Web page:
Priority Child Care Placement for Duke Employees

More than 700 Duke-affiliated infants, toddlers enrolled in local facilities

This is the playground of Children's Campus at Southpoint, one of about 40 child care facilities that belong to Duke's Child Care Partnership. Facilities in the Partnership offer priority placement to Duke families. Courtesy of Children's Campus at South

Throughout a long adoption process and long work hours, Duke pediatrician Denis Diaz knew he had a place where his 3-year-old daughter would be safe and cared for while he was at work.

He enrolled his daughter at the Children's Campus at Southpoint, a daycare in Durham. The facility belongs to the Duke Child Care Partnership, a list of nearly 40 local day care centers that offer priority placement to children of Duke faculty, staff and graduate students.

"When you're a professional and have to be at work, it's almost painful to leave your child," Diaz said. "They spend so much time away, and it's just so nice to know they're safe, in a great learning environment, playing with other kids and doing what kids need to do."

Duke's Child Care Partnership began in 2003 to meet a growing demand for child care for Duke parents. The Partnership currently has 429 Duke-affiliated children enrolled at off-site daycare centers. Some of the centers offer tuition discounts and waived registration fees to Duke families.

In addition to the off-site centers, Duke has two on-site child care facilities managed by third-party providers that are exclusively for Duke-affiliated children: the Duke Children's Campus and The Little School at Duke. The Little School at Duke, which opened in 2012, more than doubled the number of on-site spaces for children of Duke faculty, staff and graduate students. The two centers currently have a total of 300 children enrolled.

"One thing that still remains constant for us is trying to meet that need and provide the resources," said Denise Evans, executive director of Duke's Staff and Labor Relations and Staff and Family Programs. "It's important to us that as Duke parents and as staff, you can leave your child in a center that you feel is a good center, and there's less worry during the day."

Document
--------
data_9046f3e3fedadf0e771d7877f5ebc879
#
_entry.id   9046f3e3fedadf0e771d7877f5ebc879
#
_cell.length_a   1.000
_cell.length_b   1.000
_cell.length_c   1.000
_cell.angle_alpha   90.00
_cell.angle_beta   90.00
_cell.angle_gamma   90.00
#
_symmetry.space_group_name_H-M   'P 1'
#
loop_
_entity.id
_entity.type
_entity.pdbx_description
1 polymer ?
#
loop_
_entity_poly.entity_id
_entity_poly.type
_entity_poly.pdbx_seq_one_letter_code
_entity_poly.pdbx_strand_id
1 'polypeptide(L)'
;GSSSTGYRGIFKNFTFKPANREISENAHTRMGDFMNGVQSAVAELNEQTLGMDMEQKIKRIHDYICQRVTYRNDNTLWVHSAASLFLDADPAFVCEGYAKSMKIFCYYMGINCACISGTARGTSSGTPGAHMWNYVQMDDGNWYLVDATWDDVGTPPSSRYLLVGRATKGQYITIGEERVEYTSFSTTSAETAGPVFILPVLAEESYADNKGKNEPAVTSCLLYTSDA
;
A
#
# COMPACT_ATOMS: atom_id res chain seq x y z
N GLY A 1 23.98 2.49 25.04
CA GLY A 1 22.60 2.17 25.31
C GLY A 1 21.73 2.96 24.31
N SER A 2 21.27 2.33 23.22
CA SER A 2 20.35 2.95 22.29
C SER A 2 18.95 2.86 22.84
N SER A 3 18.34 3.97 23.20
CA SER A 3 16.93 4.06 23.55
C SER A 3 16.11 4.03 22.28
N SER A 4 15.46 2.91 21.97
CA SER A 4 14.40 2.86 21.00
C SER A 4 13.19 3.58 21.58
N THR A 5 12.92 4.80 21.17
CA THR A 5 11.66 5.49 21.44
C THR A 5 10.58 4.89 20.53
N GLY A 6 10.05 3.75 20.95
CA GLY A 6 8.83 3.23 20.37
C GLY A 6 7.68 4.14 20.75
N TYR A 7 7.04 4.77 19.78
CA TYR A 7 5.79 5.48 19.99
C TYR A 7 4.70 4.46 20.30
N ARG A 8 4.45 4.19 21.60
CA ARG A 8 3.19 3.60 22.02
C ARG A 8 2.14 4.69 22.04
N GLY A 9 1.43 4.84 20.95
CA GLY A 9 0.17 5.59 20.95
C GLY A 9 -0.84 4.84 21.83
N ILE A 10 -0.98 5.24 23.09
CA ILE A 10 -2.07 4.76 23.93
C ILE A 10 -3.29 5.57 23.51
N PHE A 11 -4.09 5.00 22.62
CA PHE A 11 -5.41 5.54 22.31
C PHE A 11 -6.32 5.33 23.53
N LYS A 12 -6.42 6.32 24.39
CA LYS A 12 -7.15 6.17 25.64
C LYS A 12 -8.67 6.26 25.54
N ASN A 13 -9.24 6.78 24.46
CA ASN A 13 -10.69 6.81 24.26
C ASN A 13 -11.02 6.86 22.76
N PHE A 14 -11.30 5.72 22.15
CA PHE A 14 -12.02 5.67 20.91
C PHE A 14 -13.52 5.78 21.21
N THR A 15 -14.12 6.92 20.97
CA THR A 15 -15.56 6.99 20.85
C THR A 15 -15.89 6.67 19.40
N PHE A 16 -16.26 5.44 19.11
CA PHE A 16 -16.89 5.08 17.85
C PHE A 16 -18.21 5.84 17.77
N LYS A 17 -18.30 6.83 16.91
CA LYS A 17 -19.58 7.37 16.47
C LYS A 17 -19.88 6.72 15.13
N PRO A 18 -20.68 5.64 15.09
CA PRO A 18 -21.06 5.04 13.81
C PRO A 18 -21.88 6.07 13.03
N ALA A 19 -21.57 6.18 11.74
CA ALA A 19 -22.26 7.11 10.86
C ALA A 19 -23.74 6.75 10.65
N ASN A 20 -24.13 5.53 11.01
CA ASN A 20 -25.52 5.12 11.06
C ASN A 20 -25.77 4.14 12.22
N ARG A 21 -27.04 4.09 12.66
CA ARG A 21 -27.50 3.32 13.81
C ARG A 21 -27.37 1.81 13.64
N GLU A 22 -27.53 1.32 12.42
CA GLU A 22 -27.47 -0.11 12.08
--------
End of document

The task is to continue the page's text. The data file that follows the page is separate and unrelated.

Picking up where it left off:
The centers in the child care partnership agree to maintain a four- or five-star license and be in good standing with the state of North Carolina and the Child Care Services Association. Duke also regularly monitors the centers to ensure standards are maintained.

Another member of the Duke Child Care Partnership is KIN, which has two daycare locations close to East Campus and serves a total of 34 children. The daycare teaches independence, conflict-solving and positive social interaction.

Elena Turner, a biology research associate at Duke, remembers attending KIN when she was a child. She took care of a rabbit that belonged to the classroom.

The second generation of the Turner family, Elena's 2-year-old daughter, is now enrolled at KIN.

"Obviously a lot has changed. There are different teachers, a different curriculum, the layout of the building has changed since I was there as a kid," Turner said. "But the basic philosophy is pretty much the same. It's a much more exploratory and low-pressure approach to education."

Staff members at The Little School know that for parents, the curriculum and programs are an important consideration when selecting a center. The Little School at Duke coordinates nature walks and gardening days. Two chefs make braised short ribs and homemade focaccia with hummus. The children take field trips to the Nasher Museum of Art and Sarah P. Duke Gardens.

"We create community," said Jennifer Dock, founder and co-owner of The Little School. "Part of a university is that it can be somewhat transient and hard for people, and we're a place where parents with young children can meet each other and be part of a community."